This paper proposed a new speed estimation algorithm for inverter-driven induction motors by using Space Vector Angular Fluctuation (SVAF) signal. The presented algorithm can be used to estimate motor speed in real time without the need for a speed sensor. The algorithm requires only two stator current signals and employs DSP techniques to filter and manipulate the speed-related harmonics. The algorithm is autotunable to the supply frequency. The speed associated harmonics that are used for speed estimation are the result of static and dynamic air-gap eccentricity.

2 Speed Harmonics in Stator Current

The mechanical speed information of an induction motor is embedded in the stator currents. Therefore, like condition monitoring, motor current provides a non-invasive, remote and cost-effective means for on-line speed estimation of induction motors. In addition, the filtering behaviour of the motor stator winding and the presence of current sensors in commercial drives have encouraged researchers to develop methods based on the spectral analysis of the motor current [7].

Induction motor stator current contains speed related harmonics, which have resulted from rotor slotting and eccentricity. They provide an accurate means of determining motor speed at virtually at any speed and load condition [10,13,14].

In this study, eccentricity-related harmonics are used for speed estimation of induction motor driven by inverter, for two reasons. First, unlike rotor slot harmonics (RSH), eccentricity-related harmonics are always present in the stator current [13]. Second, experiments carried out by the author have shown that eccentricity-related harmonics are not only directly present, but also the strongest ones in the nearby harmonics that appear in the SVAF signal. In contrast, RSH have lower levels than other harmonics. There are two kinds of eccentricity: static and dynamic [4]. Static eccentricity occurs when rotor is displayed from the stator bore centre, but is still turning upon its own axis. Dynamic eccentricity occurs when the centre of the rotor is not at the centre of rotation, and therefore, the minimum airgap revolves with the rotor. In both cases the airgap is not uniform.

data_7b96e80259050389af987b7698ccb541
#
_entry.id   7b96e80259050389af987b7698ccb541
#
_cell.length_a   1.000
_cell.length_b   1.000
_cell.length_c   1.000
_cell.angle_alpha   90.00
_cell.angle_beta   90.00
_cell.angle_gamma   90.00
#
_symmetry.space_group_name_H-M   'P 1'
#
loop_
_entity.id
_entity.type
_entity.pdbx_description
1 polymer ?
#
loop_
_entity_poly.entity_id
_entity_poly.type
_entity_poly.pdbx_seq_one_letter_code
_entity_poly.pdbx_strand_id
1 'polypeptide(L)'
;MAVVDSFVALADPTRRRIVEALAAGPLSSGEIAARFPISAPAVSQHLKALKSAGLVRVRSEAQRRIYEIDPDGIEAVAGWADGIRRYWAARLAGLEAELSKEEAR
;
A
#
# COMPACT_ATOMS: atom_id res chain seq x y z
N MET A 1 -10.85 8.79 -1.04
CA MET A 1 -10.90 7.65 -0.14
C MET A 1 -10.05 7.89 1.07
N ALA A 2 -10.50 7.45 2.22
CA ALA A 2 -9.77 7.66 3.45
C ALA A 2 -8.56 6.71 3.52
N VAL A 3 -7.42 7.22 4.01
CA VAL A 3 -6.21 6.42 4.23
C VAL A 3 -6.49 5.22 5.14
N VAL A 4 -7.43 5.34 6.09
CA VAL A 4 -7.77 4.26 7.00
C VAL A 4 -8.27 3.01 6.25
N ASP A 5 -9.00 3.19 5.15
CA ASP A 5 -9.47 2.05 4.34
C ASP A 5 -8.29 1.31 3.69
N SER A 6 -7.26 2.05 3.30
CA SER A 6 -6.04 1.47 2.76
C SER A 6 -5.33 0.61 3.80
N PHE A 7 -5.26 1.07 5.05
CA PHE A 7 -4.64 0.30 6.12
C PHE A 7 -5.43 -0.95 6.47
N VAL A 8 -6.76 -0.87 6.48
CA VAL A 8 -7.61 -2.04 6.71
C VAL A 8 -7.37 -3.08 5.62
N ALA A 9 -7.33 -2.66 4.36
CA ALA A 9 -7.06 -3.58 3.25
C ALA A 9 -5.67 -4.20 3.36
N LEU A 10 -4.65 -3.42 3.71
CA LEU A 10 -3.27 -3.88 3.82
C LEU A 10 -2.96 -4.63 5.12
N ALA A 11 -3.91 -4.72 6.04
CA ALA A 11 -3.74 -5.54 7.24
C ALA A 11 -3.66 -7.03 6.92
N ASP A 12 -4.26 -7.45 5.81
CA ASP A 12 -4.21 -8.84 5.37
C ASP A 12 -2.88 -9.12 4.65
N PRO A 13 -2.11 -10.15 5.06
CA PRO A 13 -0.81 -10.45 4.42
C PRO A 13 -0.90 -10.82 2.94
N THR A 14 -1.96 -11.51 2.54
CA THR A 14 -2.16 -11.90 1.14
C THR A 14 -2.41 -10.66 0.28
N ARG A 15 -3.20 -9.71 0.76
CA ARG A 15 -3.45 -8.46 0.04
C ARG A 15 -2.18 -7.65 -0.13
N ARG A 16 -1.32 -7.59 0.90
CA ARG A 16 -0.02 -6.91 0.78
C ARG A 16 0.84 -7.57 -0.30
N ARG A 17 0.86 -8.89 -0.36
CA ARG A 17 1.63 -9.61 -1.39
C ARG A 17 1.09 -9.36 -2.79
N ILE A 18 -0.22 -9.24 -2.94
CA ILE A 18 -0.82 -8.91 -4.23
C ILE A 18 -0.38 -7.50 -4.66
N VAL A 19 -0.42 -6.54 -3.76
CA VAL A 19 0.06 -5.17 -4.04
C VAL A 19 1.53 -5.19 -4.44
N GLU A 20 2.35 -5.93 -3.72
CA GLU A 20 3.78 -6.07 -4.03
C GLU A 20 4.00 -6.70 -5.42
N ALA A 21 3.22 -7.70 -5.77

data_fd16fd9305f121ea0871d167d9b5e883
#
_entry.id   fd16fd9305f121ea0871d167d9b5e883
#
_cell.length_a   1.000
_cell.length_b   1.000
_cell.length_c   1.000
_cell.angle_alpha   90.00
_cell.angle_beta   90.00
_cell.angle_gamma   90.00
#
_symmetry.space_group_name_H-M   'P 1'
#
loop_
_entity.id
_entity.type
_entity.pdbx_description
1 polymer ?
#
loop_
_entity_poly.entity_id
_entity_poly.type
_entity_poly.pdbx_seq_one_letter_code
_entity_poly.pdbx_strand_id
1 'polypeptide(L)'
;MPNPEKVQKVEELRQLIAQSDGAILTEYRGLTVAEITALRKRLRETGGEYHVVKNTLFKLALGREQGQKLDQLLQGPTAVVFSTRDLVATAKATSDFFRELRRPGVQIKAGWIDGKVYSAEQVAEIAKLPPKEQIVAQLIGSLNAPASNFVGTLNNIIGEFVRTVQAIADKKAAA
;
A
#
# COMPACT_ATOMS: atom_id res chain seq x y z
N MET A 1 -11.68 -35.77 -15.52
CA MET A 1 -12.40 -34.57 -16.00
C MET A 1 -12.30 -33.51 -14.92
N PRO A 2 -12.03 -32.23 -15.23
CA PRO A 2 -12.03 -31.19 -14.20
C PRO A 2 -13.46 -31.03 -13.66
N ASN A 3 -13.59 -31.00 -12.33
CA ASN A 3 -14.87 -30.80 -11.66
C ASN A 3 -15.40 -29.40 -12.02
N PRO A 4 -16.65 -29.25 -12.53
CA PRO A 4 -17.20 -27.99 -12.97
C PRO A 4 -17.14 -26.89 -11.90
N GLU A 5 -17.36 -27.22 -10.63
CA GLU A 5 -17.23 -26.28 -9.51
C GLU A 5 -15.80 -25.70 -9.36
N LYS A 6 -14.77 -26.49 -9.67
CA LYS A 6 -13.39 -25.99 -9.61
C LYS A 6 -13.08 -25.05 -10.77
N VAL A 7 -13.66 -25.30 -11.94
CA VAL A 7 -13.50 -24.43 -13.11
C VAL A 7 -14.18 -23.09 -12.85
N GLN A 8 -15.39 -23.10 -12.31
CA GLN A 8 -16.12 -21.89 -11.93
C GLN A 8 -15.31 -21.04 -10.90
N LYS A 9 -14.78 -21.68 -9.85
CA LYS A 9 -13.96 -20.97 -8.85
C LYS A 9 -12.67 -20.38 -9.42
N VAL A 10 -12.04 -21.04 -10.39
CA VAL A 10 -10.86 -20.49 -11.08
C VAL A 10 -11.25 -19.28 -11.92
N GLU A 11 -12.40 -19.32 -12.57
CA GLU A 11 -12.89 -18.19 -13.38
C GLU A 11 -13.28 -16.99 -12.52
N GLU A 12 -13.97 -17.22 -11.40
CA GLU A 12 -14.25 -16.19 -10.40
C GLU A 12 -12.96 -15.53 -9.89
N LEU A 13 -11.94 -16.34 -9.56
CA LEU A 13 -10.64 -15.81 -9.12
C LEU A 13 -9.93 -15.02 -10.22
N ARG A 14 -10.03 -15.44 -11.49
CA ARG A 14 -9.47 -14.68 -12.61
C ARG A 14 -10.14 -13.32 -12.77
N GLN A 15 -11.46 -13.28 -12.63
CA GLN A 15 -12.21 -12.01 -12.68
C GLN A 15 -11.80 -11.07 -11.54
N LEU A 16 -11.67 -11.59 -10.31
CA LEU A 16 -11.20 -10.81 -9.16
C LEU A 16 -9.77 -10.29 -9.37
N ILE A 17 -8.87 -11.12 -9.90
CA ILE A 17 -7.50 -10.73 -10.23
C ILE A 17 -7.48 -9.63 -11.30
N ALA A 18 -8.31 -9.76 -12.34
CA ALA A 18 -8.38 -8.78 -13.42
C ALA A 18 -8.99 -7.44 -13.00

Harmonics in the stator current are a result of voltage harmonics induced in the winding by the airgap flux density harmonics. As a result, the frequencies of induced current harmonics can be determined by calculating the frequencies of airgap flux density harmonics when viewed from the stationary reference frame [5, 15]. The detailed derivation of airgap flux distribution and current signal are presented in [5], which is based on the rotating wave approach whereby the magnetic flux waves in the airgap are taken as the product of permeance and magnetomotive force (MMF) waves [16].

Since RSH harmonics are not used in this work, rotor and stator slotting are not considered. In an unskewed rotor the airgap permeance per unit length is given by [15]


where describes the variation in airgap length with angular position and time, and where both static and dynamic eccentricities are present. The permeance of an airgap bounded by smooth stator and rotor may be approximated as


where is the permeance of the average airgap length, is the degree of static eccentricity, is the degree of dynamic eccentricity and is the rotor rotational speed.

The MMF produced by the current flowing in the stator and rotor winding consists of a series of space and time harmonics. If only the stator MMF due to the nth time harmonic of current is considered, MMF will be


where p is the pole pairs and is the synchronous speed.

The flux density distribution in the airgap is given as the product of the permeance and the MMF. So, the airgap flux density is


The time component of the flux density distribution gives expressions for predicting the frequency content of the flux density waveform. These frequencies are